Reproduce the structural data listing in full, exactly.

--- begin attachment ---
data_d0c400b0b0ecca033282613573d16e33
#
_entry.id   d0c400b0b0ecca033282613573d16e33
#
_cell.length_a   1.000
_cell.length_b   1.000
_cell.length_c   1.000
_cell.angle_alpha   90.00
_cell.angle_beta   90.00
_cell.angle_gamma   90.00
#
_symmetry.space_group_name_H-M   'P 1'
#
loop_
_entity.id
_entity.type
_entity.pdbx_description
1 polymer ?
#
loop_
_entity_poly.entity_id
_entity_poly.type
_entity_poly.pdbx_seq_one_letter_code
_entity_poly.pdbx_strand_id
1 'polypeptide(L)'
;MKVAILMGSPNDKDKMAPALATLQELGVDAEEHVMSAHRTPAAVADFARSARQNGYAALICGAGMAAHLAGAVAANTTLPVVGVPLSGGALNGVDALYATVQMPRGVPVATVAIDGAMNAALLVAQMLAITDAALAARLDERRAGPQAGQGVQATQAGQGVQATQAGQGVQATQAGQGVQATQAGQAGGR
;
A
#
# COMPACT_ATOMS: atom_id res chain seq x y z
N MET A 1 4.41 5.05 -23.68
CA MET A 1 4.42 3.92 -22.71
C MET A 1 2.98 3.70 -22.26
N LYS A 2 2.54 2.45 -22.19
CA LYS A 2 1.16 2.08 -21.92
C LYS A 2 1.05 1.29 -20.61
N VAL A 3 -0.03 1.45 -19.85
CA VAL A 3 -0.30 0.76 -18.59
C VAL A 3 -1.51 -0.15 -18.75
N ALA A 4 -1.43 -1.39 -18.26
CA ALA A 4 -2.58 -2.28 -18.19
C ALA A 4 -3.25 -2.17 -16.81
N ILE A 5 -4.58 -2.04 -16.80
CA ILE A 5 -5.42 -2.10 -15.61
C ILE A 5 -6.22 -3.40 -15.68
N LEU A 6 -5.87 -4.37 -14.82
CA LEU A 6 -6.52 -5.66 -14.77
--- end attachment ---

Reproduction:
data_d0c400b0b0ecca033282613573d16e33
#
_entry.id   d0c400b0b0ecca033282613573d16e33
#
_cell.length_a   1.000
_cell.length_b   1.000
_cell.length_c   1.000
_cell.angle_alpha   90.00
_cell.angle_beta   90.00
_cell.angle_gamma   90.00
#
_symmetry.space_group_name_H-M   'P 1'
#
loop_
_entity.id
_entity.type
_entity.pdbx_description
1 polymer ?
#
loop_
_entity_poly.entity_id
_entity_poly.type
_entity_poly.pdbx_seq_one_letter_code
_entity_poly.pdbx_strand_id
1 'polypeptide(L)'
;MKVAILMGSPNDKDKMAPALATLQELGVDAEEHVMSAHRTPAAVADFARSARQNGYAALICGAGMAAHLAGAVAANTTLPVVGVPLSGGALNGVDALYATVQMPRGVPVATVAIDGAMNAALLVAQMLAITDAALAARLDERRAGPQAGQGVQATQAGQGVQATQAGQGVQATQAGQGVQATQAGQAGGR
;
A
#
# COMPACT_ATOMS: atom_id res chain seq x y z
N MET A 1 4.41 5.05 -23.68
CA MET A 1 4.42 3.92 -22.71
C MET A 1 2.98 3.70 -22.26
N LYS A 2 2.54 2.45 -22.19
CA LYS A 2 1.16 2.08 -21.92
C LYS A 2 1.05 1.29 -20.61
N VAL A 3 -0.03 1.45 -19.85
CA VAL A 3 -0.30 0.76 -18.59
C VAL A 3 -1.51 -0.15 -18.75
N ALA A 4 -1.43 -1.39 -18.26
CA ALA A 4 -2.58 -2.28 -18.19
C ALA A 4 -3.25 -2.17 -16.81
N ILE A 5 -4.58 -2.04 -16.80
CA ILE A 5 -5.42 -2.10 -15.61
C ILE A 5 -6.22 -3.40 -15.68
N LEU A 6 -5.87 -4.37 -14.82
CA LEU A 6 -6.52 -5.66 -14.77